That’s the Party I will lead.

Working with trade unions to make it a reality.

This is core to who we are as Labour people.

Bread for all, but there must be roses too.

And it starts with a living wage and full trade unions rights for all workers.

There is an epidemic of low pay in Ireland, and everyone gets a raw deal in a low wage Republic.

Women and young people are affected most.

Ireland pays a high price for low pay.

And Covid has shown us who we can really depend on in a crisis.

Care and retail workers, our cleaners, delivery drivers, transport workers, so many essential staff, all deserve more than a bualadh bos.

Because you know what?

Claps don’t pay bills or put food on the table.

The latest increase in the minimum wage won’t even keep pace with inflation.

And the gap with the living wage is only growing.

It’s time the government used the Low Pay Commission that Labour set up to deliver a Living wage.

And a new deal also means the right to be represented by a trade union in your workplace.

Because together we are stronger.

Countries with more people in trade unions are fairer.

That’s a fact.

Workers in Ireland need a right to collectively bargain.

They need a right to paid sick leave, a right to disconnect, and a right to switch off.

But I can assure you the Labour Party will be relentless in our efforts to secure those rights.

So what workers need, and what workers deserve is a new deal that gives them decent pay and protection.


People also need secure housing, because our housing system is fundamentally broken.

Young people believe they will never follow in their parents’ footsteps with their own forever home.

The cost of renting has become obscene.

The latest government plan is more of the same tired efforts to pay off private developers.

They’re setting up a Housing Commission, but its terms of reference must be radical.

We’re still not building enough homes.

A whole new class of absentee institutional landlords is being created instead.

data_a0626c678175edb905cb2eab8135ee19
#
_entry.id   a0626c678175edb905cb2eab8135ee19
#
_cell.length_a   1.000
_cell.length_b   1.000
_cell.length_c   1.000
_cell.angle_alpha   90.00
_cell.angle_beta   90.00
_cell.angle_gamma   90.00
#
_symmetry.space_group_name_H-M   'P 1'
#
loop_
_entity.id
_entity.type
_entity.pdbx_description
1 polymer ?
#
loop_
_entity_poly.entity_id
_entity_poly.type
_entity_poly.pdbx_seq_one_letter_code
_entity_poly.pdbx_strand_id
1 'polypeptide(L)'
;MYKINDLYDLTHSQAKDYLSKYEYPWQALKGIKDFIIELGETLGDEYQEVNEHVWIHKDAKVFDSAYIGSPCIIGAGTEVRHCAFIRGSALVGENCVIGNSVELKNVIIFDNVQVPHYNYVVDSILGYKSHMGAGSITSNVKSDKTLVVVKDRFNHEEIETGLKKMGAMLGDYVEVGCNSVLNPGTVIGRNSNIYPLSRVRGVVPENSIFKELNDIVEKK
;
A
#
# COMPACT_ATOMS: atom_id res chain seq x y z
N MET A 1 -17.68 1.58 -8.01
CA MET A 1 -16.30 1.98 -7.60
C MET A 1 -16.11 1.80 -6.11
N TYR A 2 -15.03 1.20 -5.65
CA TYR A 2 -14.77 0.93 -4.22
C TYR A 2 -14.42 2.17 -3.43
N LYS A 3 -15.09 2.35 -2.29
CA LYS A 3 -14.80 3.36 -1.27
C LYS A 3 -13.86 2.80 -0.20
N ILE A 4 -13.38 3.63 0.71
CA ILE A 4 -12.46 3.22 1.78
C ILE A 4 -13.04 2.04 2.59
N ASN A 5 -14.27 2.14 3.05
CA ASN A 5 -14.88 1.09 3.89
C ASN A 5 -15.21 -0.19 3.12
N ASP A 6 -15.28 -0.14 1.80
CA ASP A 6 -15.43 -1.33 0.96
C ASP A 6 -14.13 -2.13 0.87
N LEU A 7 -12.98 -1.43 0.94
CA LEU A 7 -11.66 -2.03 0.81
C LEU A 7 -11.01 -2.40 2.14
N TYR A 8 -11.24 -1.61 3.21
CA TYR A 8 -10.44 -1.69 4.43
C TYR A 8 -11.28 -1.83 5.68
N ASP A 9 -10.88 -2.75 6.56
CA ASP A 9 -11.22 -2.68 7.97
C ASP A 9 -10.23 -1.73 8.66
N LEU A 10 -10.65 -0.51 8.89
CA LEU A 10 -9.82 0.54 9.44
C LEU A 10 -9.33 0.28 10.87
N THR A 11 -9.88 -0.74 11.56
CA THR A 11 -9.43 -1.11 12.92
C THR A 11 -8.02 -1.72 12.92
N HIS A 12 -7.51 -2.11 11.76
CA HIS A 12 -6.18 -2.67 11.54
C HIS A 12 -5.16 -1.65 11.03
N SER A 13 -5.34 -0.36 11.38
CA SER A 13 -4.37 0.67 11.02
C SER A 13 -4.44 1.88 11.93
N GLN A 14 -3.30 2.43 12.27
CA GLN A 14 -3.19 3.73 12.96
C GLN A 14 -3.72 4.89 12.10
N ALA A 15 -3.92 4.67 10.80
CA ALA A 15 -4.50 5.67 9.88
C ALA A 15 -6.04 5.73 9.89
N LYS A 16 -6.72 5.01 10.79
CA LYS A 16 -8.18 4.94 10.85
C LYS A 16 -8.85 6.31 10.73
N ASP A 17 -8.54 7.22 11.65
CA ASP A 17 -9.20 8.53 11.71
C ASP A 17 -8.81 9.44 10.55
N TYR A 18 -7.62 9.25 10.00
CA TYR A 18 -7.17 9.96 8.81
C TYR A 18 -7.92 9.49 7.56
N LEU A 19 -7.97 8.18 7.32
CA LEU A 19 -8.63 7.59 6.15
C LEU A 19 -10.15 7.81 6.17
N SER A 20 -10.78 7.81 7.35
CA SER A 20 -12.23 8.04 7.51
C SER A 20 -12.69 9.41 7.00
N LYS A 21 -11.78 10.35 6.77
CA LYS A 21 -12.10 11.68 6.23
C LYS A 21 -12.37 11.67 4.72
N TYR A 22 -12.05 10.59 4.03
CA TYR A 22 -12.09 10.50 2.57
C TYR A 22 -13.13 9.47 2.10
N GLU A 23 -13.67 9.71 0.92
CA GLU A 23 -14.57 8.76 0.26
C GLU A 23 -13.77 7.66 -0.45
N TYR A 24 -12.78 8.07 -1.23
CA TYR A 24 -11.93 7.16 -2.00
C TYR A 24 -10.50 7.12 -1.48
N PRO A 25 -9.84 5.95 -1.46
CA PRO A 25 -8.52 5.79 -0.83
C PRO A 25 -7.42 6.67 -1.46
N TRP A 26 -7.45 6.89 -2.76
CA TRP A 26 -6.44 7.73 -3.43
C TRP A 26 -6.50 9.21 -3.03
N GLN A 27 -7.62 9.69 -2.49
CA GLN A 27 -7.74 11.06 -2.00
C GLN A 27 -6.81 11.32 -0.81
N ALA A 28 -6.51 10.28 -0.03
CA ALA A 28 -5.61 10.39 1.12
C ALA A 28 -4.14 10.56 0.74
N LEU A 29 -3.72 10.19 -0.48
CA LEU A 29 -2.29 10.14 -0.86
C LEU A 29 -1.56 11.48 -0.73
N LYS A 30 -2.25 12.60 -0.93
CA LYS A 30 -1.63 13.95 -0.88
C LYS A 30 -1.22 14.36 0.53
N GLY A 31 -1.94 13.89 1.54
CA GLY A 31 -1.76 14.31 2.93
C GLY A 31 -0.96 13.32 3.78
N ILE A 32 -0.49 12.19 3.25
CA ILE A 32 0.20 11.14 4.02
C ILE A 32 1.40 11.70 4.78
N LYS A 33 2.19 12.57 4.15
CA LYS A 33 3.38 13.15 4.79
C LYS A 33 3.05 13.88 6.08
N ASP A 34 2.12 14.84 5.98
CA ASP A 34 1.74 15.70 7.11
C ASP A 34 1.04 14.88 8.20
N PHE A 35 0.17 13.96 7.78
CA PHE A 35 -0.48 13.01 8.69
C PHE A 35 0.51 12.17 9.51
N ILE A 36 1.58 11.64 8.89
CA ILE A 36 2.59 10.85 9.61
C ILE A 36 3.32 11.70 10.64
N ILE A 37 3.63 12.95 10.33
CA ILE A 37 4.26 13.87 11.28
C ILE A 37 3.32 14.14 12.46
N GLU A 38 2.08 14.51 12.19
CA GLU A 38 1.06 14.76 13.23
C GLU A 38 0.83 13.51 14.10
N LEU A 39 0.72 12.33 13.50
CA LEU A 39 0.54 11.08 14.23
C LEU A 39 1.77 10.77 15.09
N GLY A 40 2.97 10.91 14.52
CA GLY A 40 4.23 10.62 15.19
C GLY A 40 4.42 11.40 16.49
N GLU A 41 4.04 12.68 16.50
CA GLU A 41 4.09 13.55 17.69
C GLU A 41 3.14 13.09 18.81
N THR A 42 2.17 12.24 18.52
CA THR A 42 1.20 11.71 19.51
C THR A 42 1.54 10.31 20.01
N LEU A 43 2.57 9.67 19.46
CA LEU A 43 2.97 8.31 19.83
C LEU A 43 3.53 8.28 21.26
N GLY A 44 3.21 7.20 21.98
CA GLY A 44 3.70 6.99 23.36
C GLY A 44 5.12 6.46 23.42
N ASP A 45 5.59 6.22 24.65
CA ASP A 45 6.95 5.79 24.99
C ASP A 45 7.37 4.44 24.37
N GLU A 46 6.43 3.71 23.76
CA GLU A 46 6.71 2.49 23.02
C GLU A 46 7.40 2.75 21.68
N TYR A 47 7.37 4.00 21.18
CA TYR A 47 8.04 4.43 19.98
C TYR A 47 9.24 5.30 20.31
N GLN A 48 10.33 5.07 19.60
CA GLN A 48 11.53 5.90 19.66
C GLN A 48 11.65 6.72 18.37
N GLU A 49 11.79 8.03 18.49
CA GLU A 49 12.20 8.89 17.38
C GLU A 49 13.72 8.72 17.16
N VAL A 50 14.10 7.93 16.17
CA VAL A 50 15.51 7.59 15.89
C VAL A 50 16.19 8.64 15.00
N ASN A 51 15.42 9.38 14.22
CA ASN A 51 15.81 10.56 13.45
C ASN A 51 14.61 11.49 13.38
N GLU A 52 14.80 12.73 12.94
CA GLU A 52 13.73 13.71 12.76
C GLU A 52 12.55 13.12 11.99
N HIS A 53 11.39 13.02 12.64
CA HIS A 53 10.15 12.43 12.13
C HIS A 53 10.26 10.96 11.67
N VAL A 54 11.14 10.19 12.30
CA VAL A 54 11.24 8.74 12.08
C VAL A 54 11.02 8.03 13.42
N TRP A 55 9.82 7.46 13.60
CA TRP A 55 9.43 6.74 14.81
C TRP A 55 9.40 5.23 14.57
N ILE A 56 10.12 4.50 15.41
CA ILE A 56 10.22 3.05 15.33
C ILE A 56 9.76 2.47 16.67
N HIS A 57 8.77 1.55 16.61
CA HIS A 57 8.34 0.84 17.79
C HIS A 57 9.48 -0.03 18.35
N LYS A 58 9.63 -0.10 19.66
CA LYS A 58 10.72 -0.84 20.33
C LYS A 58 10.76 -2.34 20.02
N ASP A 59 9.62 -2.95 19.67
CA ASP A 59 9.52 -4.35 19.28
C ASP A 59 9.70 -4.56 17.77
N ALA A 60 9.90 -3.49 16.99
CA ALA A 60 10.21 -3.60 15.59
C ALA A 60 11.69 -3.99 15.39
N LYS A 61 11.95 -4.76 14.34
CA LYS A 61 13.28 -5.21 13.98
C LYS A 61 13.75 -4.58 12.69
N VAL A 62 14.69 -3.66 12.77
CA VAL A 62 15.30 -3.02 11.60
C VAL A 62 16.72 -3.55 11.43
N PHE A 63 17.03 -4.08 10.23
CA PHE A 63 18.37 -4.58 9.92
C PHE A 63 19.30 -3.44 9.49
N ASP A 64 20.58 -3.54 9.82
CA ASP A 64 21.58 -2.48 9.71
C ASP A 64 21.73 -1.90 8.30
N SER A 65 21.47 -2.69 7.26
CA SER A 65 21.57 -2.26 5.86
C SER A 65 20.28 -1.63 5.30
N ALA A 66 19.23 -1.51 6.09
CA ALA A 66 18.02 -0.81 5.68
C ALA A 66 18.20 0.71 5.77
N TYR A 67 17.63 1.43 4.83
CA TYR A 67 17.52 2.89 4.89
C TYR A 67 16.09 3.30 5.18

Where is the radical state action to deliver homes?

Where is the ban on evictions?

Where is the referendum to deliver a right to housing?

Where is the rent freeze?

I was able to freeze rents for 2 years in 2015 but since then the conservative parties in power have allowed record increases.

There is no constitutional issue here – I should know – so government just do it.


Ireland also needs a new deal on care that finally delivers on childcare, education,
and health.

At every Budget Labour puts forward our alternative fully costed proposals.

And we’re upfront about how we would pay for it.

By taxing wealth – not work, and by closing loopholes.

Too many parties are peddling the myth that we can have both tax cuts and public spending.

It’s a con job. It’s total lies.

They are lying to the Irish people, pure and simple.

Populist nonsense that all Labour Party representatives will always call out.

None of us like paying taxes, but we can’t have decent services without them.

And you can’t call yourself a left-wing party if you’re against a property tax.

Our mission is to deliver services that reduce the burden on working families rather than forcing extra costs on them.

This is the reality of Ireland today and the government is doing little to help.

Inaction is the only action they know.

We will keep campaigning to put in place our universal public childcare scheme.

We want equality for children, affordability for families, and fairness for professionals.

And we need to cut costs for parents by ending the dreaded voluntary contributions, investing in disadvantage and giving every child free schoolbooks.

Now is the time to finally tackle the role of religion in our hospitals and schools.

Our National Maternity Hospital must be publicly owned and controlled.

And our education system made fit for purpose for a modern Ireland.

We need to change our constitution to recognise all modern families.

And give citizenship to all children born here.


But friends, this evening, I want to pay tribute to our frontline healthcare workers.

Once again, their workplaces tonight are under severe pressure.

We must do all we can to help them.

We need a commitment that early next year booster shots will be rolled out to everyone.

And we must show solidarity with the rest of the world and share our spare vaccines.

All of our closest neighbours managed to reward their frontline healthcare workers.

Only this shambolic government could mess it up.

Trolley numbers continue to rise and nearly a million people are on waiting lists.

What kind of country allows a child like Adam Terry wait four years for scoliosis surgery.

The only answer from government to delays is to shovel more money into profit making private health services.

It’s immoral.

We’re meant to be developing a single tier health service, not slowly privatising it.

If that approach continues, we will never develop the capacity or the skilled workforce we need.

The chronic underfunding of our disability services continues.

The rollout of Sláintecare has been neutered and momentum stalled.

Labour would ensure a single tier health service was a priority.


And we can’t delay any more on climate action.

Only the State can take the action that is needed to deliver a just transition for workers and families, that unites people, rather than divides urban and rural communities.